Sunday, March 8, 2009

After the War: Life Post-Yugoslavia & an interview with a new documentary distributor: AMMAM

For those Americans of a certain age, there will always be a Yugoslavia. That's what we grew up understanding as the country, ruled by Marshall Tito, that was part of the Communist bloc. For some reason Yugoslavia was perceived by us to represent a kinder version of Communism -- perhaps because of Tito's sometimes seemingly looser control, or maybe the country's location: not buried as deep behind the Iron Curtain as was Romania or Poland, but bordering Greece, right across the Adriatic Sea from Italy. This, in any case, was our perspective. Then, from 1990 and for the next few years, we found out differently -- as ethnic tensions exploded into war, ethnic cleansing and mass murder.

"How could this happen? Why? Who are these people?" were a few of the questions being asked by Americans at the time. If we'd asked a "Yugoslavian," we might have learned that there were no real Yugoslavians: only Bosnians, Croatians, Macedonians, Montenegrins, Serbians and Slovenes. Yugoslavia was a kind of catch-all name, in official use only since around October 1929. And yet, under the alternately open-handed and iron-fisted Tito, who ruled the location post-WWII until his death in 1980, these roiling ethnic groups managed to abide as Yugoslavians. All this is gone now, but an interesting compilation of nine short films (in total, they make up a roughly 2-1/2 hour program) called AFTER THE WAR: LIFE POST-YUGOSLAVIA is now here on DVD.

Available from a new distribution channel called AMMAM (an acronym for A Million Movies a Minute -- more about this below), the program is the usual grab-bag of ideas, quality and length that comes with most compilations. The films, made from 1998 through 2003, are all worthwhile, some of them much more than that, and they range in length from six to thirty-seven minutes. Here's a quick rundown of what you'll find in each:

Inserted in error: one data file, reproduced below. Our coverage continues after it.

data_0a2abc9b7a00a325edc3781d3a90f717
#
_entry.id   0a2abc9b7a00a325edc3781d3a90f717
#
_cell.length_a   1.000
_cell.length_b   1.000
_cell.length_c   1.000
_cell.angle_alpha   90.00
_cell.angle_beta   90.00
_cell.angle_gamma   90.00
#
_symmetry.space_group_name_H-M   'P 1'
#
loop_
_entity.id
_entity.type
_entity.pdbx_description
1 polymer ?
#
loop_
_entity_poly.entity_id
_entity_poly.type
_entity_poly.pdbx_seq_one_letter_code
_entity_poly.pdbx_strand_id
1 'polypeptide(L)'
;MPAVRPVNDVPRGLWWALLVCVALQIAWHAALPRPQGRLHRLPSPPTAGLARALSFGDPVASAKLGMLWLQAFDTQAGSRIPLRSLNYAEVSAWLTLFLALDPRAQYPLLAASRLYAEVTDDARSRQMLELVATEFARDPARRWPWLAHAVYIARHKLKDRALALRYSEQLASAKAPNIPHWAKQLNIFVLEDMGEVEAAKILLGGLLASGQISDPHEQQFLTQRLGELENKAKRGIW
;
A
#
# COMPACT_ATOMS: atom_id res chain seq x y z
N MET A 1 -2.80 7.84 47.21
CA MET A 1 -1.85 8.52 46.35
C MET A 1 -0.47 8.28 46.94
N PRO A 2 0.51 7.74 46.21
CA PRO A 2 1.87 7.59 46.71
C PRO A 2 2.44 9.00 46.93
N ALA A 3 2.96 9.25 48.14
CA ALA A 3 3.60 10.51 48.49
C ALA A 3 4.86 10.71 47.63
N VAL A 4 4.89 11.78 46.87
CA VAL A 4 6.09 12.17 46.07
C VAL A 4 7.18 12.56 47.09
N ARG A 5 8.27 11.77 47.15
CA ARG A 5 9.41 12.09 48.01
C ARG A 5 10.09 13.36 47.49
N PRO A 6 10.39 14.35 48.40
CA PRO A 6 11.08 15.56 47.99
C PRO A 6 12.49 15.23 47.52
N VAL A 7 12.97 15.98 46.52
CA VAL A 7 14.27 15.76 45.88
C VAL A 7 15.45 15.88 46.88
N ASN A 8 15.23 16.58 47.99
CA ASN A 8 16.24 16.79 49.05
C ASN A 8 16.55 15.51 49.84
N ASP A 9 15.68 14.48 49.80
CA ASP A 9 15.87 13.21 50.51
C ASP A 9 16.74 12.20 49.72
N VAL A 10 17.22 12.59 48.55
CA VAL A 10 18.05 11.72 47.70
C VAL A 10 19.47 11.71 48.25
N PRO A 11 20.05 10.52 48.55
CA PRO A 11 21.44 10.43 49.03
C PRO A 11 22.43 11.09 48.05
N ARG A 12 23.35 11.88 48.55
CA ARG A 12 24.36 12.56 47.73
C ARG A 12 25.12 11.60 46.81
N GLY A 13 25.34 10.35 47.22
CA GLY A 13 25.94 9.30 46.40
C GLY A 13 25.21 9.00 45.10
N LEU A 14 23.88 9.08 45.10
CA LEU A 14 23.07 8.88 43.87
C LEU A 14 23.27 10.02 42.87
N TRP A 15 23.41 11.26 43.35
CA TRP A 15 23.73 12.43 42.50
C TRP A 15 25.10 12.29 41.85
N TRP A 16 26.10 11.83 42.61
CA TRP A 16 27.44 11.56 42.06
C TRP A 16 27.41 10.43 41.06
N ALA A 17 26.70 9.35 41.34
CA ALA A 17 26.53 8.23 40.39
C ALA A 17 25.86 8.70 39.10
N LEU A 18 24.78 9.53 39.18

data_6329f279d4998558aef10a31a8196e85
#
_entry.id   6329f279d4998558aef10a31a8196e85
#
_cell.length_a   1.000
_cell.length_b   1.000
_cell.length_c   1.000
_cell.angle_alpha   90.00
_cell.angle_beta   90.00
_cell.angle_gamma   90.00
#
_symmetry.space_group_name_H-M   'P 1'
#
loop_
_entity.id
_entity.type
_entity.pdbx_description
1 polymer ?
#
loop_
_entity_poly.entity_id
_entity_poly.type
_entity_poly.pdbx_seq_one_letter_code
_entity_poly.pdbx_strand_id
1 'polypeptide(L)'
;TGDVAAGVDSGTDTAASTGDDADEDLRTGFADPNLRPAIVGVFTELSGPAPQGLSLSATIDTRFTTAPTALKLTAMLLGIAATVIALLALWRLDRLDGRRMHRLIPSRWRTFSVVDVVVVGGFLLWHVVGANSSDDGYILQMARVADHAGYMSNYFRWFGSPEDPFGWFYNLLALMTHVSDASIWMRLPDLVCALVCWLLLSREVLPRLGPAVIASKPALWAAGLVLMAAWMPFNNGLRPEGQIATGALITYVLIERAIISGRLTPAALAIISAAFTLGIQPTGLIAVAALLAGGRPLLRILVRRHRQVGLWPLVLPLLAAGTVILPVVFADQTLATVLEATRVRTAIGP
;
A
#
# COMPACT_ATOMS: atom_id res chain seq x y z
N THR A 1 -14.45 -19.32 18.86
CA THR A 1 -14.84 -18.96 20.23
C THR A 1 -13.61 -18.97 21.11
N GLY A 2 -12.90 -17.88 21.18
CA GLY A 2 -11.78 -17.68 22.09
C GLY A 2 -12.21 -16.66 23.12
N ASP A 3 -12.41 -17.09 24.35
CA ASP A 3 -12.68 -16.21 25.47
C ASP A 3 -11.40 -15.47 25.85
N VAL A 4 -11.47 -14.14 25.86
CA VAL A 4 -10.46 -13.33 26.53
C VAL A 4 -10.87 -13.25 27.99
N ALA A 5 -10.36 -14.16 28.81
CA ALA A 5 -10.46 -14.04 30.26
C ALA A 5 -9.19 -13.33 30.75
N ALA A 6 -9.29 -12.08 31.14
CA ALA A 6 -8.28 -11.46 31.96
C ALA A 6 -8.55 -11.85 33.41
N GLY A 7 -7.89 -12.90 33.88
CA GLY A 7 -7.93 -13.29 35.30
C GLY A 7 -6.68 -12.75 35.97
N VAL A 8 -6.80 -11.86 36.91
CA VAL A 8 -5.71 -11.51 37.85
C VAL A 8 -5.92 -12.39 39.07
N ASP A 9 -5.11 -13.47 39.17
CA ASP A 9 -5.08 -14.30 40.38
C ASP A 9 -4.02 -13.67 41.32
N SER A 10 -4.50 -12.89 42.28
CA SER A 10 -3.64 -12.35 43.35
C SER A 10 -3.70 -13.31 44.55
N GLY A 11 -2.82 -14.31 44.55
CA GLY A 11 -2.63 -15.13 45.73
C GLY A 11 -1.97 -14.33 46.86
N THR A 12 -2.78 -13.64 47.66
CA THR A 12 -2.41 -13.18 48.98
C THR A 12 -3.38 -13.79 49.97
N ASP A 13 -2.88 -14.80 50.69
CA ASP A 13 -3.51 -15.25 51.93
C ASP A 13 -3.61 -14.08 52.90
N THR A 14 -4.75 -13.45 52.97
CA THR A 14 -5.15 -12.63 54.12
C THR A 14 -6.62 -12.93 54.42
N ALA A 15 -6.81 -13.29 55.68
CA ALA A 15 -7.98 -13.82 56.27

In Cowboys in Kosovo (by Corinne van Egeraat, 24 min. Netherlands), the director visits a Kosovo family in which four brothers used to play Cowboys and Indians and love American movies. One of the four left for The Netherlands but is back home for a visit, during which the four remember, joke, and try to recapture the fun of those former days. The movie is charming, funny and often sweet -- but with the expected dark underside always just within reach.

An ode to the books of Sarajevo, now destroyed, House of Wisdom (by Roberto Forns-Broggi, 13 min. USA) mixes travelog with a tale of how the national library of Sarajevo was burned and its treasures decimated. It's sad, all right, but this film, in English, offers some very odd moments: Proust is mentioned, with his name mis-pronounced, and the narrator speaks of a writer's "stony" gaze -- during which the camera zeros in on the face of a metal statue.

The most interesting of the group, in many ways, is Images from the Corner (by Jasmila Zbanic, who gave us Grbvica: The Land of My Dreams) 32 min. Bosnia and Herzegovina). During the war, an acquaintance of Ms Zbanic was seriously wounded and a French photographer took pictures of her while she lay bleeding and desperately begging for help. These pictures of Bilja's wounds made him famous, so Zbanic searches for Bilja and reconstructs the moment when the photos became more important than her life. This is thought-provoking stuff and Zbanic asks us to consider how we might rid our children's lives of war images. I wish the important phone message here had been translated into subtitles, but the final clean and beautiful snow scene is worth waiting for.